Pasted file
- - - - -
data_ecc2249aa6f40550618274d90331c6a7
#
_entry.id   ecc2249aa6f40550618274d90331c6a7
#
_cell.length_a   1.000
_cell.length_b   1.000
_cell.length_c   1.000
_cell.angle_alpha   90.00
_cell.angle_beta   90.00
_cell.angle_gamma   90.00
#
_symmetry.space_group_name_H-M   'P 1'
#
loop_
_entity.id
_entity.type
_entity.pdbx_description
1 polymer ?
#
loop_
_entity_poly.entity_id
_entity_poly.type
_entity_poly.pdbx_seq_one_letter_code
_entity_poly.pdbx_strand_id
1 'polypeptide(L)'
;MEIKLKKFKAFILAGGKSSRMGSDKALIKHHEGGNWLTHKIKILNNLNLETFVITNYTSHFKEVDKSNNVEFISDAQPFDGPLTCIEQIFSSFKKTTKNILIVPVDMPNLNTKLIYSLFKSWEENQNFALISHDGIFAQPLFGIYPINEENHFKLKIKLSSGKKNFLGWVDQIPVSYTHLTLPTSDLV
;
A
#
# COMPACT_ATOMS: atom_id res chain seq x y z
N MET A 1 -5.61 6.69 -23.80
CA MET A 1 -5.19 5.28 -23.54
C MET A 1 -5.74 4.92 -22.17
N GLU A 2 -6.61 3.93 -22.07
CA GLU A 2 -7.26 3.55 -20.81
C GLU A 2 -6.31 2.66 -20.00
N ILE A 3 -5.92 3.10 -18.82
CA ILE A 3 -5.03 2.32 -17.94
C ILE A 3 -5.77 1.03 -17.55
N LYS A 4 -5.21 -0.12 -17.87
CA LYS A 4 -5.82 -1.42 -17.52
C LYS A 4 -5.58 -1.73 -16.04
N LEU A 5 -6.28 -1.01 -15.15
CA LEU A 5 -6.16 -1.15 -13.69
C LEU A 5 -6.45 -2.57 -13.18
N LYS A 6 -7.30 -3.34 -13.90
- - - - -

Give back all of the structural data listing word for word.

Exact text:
data_ecc2249aa6f40550618274d90331c6a7
#
_entry.id   ecc2249aa6f40550618274d90331c6a7
#
_cell.length_a   1.000
_cell.length_b   1.000
_cell.length_c   1.000
_cell.angle_alpha   90.00
_cell.angle_beta   90.00
_cell.angle_gamma   90.00
#
_symmetry.space_group_name_H-M   'P 1'
#
loop_
_entity.id
_entity.type
_entity.pdbx_description
1 polymer ?
#
loop_
_entity_poly.entity_id
_entity_poly.type
_entity_poly.pdbx_seq_one_letter_code
_entity_poly.pdbx_strand_id
1 'polypeptide(L)'
;MEIKLKKFKAFILAGGKSSRMGSDKALIKHHEGGNWLTHKIKILNNLNLETFVITNYTSHFKEVDKSNNVEFISDAQPFDGPLTCIEQIFSSFKKTTKNILIVPVDMPNLNTKLIYSLFKSWEENQNFALISHDGIFAQPLFGIYPINEENHFKLKIKLSSGKKNFLGWVDQIPVSYTHLTLPTSDLV
;
A
#
# COMPACT_ATOMS: atom_id res chain seq x y z
N MET A 1 -5.61 6.69 -23.80
CA MET A 1 -5.19 5.28 -23.54
C MET A 1 -5.74 4.92 -22.17
N GLU A 2 -6.61 3.93 -22.07
CA GLU A 2 -7.26 3.55 -20.81
C GLU A 2 -6.31 2.66 -20.00
N ILE A 3 -5.92 3.10 -18.82
CA ILE A 3 -5.03 2.32 -17.94
C ILE A 3 -5.77 1.03 -17.55
N LYS A 4 -5.21 -0.12 -17.87
CA LYS A 4 -5.82 -1.42 -17.52
C LYS A 4 -5.58 -1.73 -16.04
N LEU A 5 -6.28 -1.01 -15.15
CA LEU A 5 -6.16 -1.15 -13.69
C LEU A 5 -6.45 -2.57 -13.18
N LYS A 6 -7.30 -3.34 -13.90